Walker, Brad. Ultimate Guide to Stretching & Flexibility. 3rd ed. 2011. Print.
In this second half of the book there are 135 photographs of unique stretching exercises, each with an accompanying description explaining how the stretch is performed. These stretching exercises are not specific to any particular sport or any particular type of person. Of course all of them will not be relevant to everyone, but a great number of them will be suitable for most athletes, coaches, trainers and health care professionals.
If you find a particular stretch difficult to perform, start with the stretches that are more comfortable for you, and return to the more difficult stretches when your flexibility has improved.
An index is included on page 44 to assist in finding individual stretches, and each stretch has been arranged to correspond with a particular body part or major muscle group. For example, when looking for stretches for the shoulders, look to that particular heading. The stretches have been arranged so as to start with the neck and work down to the ankles and feet.
On the following two pages there are anatomical diagrams of the major muscles of the body, and at the beginning of each section there is a list of the individual muscles that the stretches target. By matching the list of individual muscles at the beginning of each section, with the anatomical diagrams on the next two pages, you can see exactly which muscles are being stretched during each stretching exercise.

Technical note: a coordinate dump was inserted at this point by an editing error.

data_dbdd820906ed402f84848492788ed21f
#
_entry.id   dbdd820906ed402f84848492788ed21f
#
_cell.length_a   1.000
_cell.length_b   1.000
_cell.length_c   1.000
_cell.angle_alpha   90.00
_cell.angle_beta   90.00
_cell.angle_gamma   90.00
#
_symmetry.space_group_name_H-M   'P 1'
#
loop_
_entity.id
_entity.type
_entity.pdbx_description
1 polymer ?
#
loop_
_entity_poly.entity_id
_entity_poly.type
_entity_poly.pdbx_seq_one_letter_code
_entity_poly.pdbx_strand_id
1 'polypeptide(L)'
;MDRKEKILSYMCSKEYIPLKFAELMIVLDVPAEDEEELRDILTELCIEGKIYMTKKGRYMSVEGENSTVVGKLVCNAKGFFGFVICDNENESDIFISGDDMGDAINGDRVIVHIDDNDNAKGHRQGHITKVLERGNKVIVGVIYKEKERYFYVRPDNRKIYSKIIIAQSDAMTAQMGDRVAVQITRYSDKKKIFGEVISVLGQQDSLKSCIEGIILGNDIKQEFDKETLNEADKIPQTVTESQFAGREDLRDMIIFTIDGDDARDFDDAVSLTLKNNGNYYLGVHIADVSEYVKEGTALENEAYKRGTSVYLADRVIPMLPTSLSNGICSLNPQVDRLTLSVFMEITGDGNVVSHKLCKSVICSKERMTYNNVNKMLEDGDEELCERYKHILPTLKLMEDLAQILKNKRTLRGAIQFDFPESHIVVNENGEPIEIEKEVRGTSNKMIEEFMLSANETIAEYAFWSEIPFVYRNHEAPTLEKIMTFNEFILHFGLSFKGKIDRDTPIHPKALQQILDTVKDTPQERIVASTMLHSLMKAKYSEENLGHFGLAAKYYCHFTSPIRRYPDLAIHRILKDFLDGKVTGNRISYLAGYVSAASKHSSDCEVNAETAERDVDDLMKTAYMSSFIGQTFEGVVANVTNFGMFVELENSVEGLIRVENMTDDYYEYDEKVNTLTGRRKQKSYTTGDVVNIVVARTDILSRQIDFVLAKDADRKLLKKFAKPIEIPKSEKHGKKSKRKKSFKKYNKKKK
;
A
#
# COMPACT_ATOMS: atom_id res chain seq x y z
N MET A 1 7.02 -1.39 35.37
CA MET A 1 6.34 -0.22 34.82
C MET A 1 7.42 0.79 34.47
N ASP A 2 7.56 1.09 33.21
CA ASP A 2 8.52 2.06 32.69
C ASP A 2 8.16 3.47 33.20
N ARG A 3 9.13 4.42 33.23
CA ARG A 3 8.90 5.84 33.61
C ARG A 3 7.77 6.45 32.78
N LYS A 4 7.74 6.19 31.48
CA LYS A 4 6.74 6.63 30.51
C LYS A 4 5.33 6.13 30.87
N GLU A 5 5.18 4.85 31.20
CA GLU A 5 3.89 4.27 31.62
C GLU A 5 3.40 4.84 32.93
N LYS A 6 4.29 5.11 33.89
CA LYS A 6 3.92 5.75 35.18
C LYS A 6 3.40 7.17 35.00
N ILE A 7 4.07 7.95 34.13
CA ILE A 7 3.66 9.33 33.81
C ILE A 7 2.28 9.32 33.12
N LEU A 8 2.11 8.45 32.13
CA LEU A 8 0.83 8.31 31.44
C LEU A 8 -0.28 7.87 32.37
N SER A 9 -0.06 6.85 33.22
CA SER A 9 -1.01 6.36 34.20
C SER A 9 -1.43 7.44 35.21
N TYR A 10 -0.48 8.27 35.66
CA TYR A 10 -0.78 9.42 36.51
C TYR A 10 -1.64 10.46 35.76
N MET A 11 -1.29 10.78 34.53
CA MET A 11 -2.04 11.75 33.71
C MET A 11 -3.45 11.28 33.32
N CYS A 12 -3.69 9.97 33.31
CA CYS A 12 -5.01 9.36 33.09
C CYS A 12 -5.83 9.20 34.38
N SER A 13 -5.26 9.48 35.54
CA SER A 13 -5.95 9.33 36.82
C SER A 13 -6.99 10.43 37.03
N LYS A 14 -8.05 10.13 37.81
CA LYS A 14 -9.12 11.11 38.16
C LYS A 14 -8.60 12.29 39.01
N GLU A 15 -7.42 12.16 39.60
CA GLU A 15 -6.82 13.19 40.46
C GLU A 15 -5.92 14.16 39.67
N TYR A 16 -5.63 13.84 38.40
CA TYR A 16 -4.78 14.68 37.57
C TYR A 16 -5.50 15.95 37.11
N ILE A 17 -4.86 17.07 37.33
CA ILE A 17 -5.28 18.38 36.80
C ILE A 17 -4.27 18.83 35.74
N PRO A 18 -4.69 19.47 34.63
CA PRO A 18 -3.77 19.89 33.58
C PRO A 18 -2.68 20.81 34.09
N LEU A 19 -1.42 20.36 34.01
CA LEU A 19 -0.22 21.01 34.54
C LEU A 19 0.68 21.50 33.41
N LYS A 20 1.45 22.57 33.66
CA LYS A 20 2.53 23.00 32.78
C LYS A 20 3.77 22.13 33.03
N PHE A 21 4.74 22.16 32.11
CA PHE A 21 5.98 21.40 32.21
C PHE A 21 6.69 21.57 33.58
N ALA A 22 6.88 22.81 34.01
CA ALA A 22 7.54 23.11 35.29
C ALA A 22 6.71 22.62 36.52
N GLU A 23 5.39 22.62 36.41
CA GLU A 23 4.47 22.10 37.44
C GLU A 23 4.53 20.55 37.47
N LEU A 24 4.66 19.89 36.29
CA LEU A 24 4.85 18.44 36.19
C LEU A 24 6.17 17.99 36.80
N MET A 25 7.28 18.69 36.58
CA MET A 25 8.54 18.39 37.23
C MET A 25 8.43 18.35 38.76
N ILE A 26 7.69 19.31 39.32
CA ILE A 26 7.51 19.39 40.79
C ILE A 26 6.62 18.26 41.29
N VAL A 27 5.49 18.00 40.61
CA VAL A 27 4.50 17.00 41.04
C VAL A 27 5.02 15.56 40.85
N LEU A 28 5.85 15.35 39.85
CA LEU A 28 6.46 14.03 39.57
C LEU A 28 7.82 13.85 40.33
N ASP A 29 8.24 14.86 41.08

For a more comprehensive explanation of the muscle anatomy involved during each of the stretching exercises, please refer to The Anatomy of Stretching at www.AnatomyOfStretching.com
Remember to always follow The Rules for Safe Stretching in chapter 5, and if you have any pre-existing injuries or ailments please consult a sports doctor or physical therapist before attempting any of the following stretches. Discontinue any exercise that causes pain or severe discomfort and consult a medical expert.
Stretches for the Neck and Shoulders
The neck and shoulders are comprised of a multitude of small muscles that control the head and upper arm. The muscles around the neck and shoulder, along with the structure of the joints, allow for a large range of motion of the head and upper arm; including flexion, extension, adduction, abduction and rotation.
The anatomical structures of the neck and shoulder joints are commonly over-stretched by applying too much force to the targeted muscle groups. Please take extra care when performing the following stretches and always follow The Rules for Safe Stretching in chapter 5.
Sports that benefit from these neck and shoulder stretches include: Archery; batting sports like Cricket, Baseball and Softball; Boxing; contact sports like Football, Gridiron and Rugby; Golf; racquet sports like Tennis, Badminton and Squash; Swimming; throwing sports like Cricket, Baseball and Field events; and Wrestling.